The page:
Immunohistochemical detection of laminin, collagen IV, fibronectin, and cadherin. Paraffin-embedded tissue sections were incubated with rabbit anti-laminin (1:200; Sigma), goat anti-collagen IV (1:40; Chemicon, Temecula, CA), rabbit anti-fibronectin (1:200; Sigma), or rabbit anti-pan-cadherin (1:40; Sigma) for 1 h. For laminin, goat anti-rabbit immunogold-labeled IgG was added (1:40 dilution; Amersham Biosciences, Piscataway, NJ) followed by silver enhancement. For fibronectin and cadherin, goat anti-rabbit biotinylated IgG (1:2,000; NEN Life Science, Boston, MA) and streptavidin-horseradish peroxidase (1:1,000; DakoCytomation, Golstrup, Denmark) were then added for 30 min. Tyramide enhancement (NEN Life Science Products) was added for 10 min followed by streptavidin-horseradish peroxidase (1:1,000) for an additional 30 min. Diaminobenzidine (Sigma) was used for visualization. All slides were rinsed between steps with phosphate-buffered saline for 3 min. For collagen IV, anti-goat rhodamine red (1:200; Jackson Immuno Research Laboratories, West Grove, PA) was added for 30 min. The slides were mounted with Fluorescent Mounting Media (DakoCytomation) and viewed under fluorescence.
For collagen IV semiquantitation of immunohistochemical sections, three fields (×50) for each of three rats per group were photographed and analyzed using Scion Image Software (Scion Image beta 4.02, Scion, Frederick, MD).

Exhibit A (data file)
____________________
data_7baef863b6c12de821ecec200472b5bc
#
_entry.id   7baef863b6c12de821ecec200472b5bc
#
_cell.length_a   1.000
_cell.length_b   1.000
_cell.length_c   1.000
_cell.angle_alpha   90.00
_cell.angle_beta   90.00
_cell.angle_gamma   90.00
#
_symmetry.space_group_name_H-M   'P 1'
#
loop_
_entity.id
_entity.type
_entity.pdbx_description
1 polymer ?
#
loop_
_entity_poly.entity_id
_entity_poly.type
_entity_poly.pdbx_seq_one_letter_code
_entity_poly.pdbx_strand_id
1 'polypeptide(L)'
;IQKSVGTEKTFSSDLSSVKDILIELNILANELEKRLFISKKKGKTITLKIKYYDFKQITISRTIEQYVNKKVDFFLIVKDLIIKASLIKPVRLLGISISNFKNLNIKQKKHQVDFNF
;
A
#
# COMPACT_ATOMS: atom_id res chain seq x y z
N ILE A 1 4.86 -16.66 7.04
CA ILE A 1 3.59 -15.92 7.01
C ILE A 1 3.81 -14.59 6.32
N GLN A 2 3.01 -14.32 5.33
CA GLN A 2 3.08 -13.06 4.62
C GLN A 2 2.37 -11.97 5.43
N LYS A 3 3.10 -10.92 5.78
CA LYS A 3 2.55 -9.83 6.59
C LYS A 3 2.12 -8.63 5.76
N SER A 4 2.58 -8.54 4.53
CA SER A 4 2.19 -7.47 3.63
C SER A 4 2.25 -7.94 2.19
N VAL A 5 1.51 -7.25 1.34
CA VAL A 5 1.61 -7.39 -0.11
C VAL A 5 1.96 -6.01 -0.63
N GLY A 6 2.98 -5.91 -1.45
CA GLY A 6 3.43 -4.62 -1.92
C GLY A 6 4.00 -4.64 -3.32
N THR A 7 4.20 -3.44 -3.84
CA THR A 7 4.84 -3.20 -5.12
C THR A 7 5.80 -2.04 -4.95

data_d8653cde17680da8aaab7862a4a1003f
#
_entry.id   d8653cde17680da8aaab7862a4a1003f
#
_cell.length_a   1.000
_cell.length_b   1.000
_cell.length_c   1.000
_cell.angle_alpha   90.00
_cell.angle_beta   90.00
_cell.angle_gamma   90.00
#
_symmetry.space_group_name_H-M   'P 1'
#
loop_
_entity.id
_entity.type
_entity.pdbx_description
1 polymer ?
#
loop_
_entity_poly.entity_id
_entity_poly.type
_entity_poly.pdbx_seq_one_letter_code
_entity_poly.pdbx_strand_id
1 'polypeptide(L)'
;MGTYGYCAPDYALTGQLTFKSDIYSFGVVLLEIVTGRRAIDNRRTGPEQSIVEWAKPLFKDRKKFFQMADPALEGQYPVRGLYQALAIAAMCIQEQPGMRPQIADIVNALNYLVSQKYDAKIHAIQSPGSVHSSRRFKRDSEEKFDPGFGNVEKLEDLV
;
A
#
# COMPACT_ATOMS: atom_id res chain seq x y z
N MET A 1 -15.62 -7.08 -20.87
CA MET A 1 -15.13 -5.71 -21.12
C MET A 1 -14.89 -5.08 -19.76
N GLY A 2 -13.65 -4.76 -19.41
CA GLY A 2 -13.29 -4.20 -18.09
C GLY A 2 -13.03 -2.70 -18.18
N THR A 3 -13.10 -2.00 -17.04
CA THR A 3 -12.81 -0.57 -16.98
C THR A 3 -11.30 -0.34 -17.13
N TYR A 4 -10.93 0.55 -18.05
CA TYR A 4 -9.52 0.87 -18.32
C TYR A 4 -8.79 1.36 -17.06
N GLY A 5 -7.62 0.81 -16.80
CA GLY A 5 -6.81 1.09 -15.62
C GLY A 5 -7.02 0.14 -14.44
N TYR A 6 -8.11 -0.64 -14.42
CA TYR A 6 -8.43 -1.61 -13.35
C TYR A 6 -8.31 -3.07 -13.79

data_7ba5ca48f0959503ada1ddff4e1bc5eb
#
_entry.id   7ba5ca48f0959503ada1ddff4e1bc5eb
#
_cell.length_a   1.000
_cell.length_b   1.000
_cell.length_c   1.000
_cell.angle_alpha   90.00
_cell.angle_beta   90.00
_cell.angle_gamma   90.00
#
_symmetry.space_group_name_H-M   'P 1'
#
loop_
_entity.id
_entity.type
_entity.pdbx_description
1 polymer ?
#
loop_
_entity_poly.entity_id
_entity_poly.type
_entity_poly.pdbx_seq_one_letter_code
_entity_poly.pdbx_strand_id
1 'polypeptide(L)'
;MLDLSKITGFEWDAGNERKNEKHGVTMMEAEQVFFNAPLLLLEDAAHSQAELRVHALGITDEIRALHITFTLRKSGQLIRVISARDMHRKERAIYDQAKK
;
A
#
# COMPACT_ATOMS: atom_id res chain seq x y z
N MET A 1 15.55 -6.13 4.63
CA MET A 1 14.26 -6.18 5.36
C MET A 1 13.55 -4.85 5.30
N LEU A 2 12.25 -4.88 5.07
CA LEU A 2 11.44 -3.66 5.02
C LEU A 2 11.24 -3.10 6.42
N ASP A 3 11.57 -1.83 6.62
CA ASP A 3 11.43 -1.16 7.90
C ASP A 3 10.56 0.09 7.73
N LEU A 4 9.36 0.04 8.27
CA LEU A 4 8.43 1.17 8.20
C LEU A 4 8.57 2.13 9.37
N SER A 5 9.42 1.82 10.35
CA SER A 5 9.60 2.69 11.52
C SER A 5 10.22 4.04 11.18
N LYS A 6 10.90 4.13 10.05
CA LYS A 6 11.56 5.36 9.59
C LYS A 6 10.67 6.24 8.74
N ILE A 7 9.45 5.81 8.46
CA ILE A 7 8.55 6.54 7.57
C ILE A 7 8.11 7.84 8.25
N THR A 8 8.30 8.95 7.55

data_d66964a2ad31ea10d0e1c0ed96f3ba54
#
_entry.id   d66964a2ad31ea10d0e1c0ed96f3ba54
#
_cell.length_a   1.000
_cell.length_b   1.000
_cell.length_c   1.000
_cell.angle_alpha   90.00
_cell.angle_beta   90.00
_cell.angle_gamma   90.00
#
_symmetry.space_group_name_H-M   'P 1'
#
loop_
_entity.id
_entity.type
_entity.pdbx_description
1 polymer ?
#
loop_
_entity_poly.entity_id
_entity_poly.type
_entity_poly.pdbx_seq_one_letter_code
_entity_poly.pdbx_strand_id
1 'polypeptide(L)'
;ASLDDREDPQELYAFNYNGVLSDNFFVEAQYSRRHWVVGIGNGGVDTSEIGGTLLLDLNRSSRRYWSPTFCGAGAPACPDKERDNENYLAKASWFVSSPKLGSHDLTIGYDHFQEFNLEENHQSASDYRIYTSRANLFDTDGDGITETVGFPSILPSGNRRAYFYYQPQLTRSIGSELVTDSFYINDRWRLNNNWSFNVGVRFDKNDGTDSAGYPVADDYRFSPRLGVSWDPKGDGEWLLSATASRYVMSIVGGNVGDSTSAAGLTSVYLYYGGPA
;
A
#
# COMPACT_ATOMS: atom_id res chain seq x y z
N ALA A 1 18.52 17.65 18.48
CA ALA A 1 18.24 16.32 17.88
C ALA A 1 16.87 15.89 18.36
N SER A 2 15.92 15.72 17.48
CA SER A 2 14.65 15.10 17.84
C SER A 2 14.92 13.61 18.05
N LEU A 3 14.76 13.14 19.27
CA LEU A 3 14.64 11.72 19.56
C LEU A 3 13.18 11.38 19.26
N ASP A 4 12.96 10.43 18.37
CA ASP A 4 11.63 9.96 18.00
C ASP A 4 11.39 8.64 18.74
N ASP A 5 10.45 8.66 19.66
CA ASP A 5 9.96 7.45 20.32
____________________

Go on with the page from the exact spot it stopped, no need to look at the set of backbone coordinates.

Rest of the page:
Statistical analysis. Statistical analyses were performed using SigmaStat (Version 2.03, SPSS, Chicago, IL). Data are presented as means ± SE. Two-way ANOVA was performed to examine the effects of surgical resection and vitamin A status. Significant differences between groups were determined using Student-Newman-Keuls or Tukey's posttest, with P ≤ 0.05 employed as nominal criterion of statistical significance.
Evidence of vitamin A deficiency. By days 25-30, rats fed the vitamin A-deficient diet had significantly decreased their food intake (∼90% of sufficient rats) and by day 35, displayed other signs of vitamin A deficiency including plateaued growth curves (Fig. 1), periocular porphyrin deposits and ruffled fur. As expected, vitamin A-deficient rats resumed growing after retinoic acid was administered. When retinoic acid was withdrawn, the growth rates decreased and plateaued within 4 days for all the deficient rats, thereby indicating successful synchronization of this group. Seventy percent of small bowel resections were performed at this time. At the time of surgery, the average body weights of the deficient and replenished rats were 80 and 90% of the control rats, respectively. Vitamin A status was confirmed by analysis of serum retinol and hepatic retinyl esters and retinol. Serum retinol and hepatic retinyl palmitate were undetectable in the vitamin A-deficient rats, whereas serum vitamin A levels were restored to ∼50% of control levels in the replenished groups, whereas hepatic levels were still undetectable at 16 h and were <25% of control levels at 48 h postresection (Table 1).
Morphology. As expected at 48 h postoperation, there were no significant changes in crypt depth in the remnant intestine compared with the sham-resected controls (Fig. 2A). There were also no differences related to vitamin A status. By 48 h, although villus heights tended to increase to comparable levels in all of the resected groups compared with the sham controls, there were no significant changes identified by pairwise comparisons with Tukey's posttest analyses (Fig. 2B; for surgical effect, P < 0.02, for vitamin A status and the interaction between surgical and vitamin A status, P was not significant).